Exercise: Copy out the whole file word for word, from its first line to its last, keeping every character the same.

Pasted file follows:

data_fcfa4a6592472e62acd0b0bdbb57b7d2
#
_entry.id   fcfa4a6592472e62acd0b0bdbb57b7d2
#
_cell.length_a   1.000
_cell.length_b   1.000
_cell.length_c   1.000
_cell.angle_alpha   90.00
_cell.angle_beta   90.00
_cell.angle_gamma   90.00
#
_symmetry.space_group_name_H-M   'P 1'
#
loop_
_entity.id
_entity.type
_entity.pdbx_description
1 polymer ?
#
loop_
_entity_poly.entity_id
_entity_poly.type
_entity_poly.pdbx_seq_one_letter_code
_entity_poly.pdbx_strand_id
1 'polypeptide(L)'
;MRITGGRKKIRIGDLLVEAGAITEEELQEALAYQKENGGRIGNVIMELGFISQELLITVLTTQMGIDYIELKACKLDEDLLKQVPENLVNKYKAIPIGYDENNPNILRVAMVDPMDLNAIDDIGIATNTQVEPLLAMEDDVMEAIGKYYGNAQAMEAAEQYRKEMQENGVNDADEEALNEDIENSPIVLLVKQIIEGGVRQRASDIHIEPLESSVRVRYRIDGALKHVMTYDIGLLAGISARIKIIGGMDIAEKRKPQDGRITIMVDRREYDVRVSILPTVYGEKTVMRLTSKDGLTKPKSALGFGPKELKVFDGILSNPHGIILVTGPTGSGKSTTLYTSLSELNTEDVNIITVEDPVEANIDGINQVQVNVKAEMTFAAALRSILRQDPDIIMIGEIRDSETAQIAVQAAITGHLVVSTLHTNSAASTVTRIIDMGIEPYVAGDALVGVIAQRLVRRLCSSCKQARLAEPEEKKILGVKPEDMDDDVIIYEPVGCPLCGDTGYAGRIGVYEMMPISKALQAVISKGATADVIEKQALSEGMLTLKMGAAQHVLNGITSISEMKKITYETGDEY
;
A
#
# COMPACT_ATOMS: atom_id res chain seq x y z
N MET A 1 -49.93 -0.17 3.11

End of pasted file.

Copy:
data_fcfa4a6592472e62acd0b0bdbb57b7d2
#
_entry.id   fcfa4a6592472e62acd0b0bdbb57b7d2
#
_cell.length_a   1.000
_cell.length_b   1.000
_cell.length_c   1.000
_cell.angle_alpha   90.00
_cell.angle_beta   90.00
_cell.angle_gamma   90.00
#
_symmetry.space_group_name_H-M   'P 1'
#
loop_
_entity.id
_entity.type
_entity.pdbx_description
1 polymer ?
#
loop_
_entity_poly.entity_id
_entity_poly.type
_entity_poly.pdbx_seq_one_letter_code
_entity_poly.pdbx_strand_id
1 'polypeptide(L)'
;MRITGGRKKIRIGDLLVEAGAITEEELQEALAYQKENGGRIGNVIMELGFISQELLITVLTTQMGIDYIELKACKLDEDLLKQVPENLVNKYKAIPIGYDENNPNILRVAMVDPMDLNAIDDIGIATNTQVEPLLAMEDDVMEAIGKYYGNAQAMEAAEQYRKEMQENGVNDADEEALNEDIENSPIVLLVKQIIEGGVRQRASDIHIEPLESSVRVRYRIDGALKHVMTYDIGLLAGISARIKIIGGMDIAEKRKPQDGRITIMVDRREYDVRVSILPTVYGEKTVMRLTSKDGLTKPKSALGFGPKELKVFDGILSNPHGIILVTGPTGSGKSTTLYTSLSELNTEDVNIITVEDPVEANIDGINQVQVNVKAEMTFAAALRSILRQDPDIIMIGEIRDSETAQIAVQAAITGHLVVSTLHTNSAASTVTRIIDMGIEPYVAGDALVGVIAQRLVRRLCSSCKQARLAEPEEKKILGVKPEDMDDDVIIYEPVGCPLCGDTGYAGRIGVYEMMPISKALQAVISKGATADVIEKQALSEGMLTLKMGAAQHVLNGITSISEMKKITYETGDEY
;
A
#
# COMPACT_ATOMS: atom_id res chain seq x y z
N MET A 1 -49.93 -0.17 3.11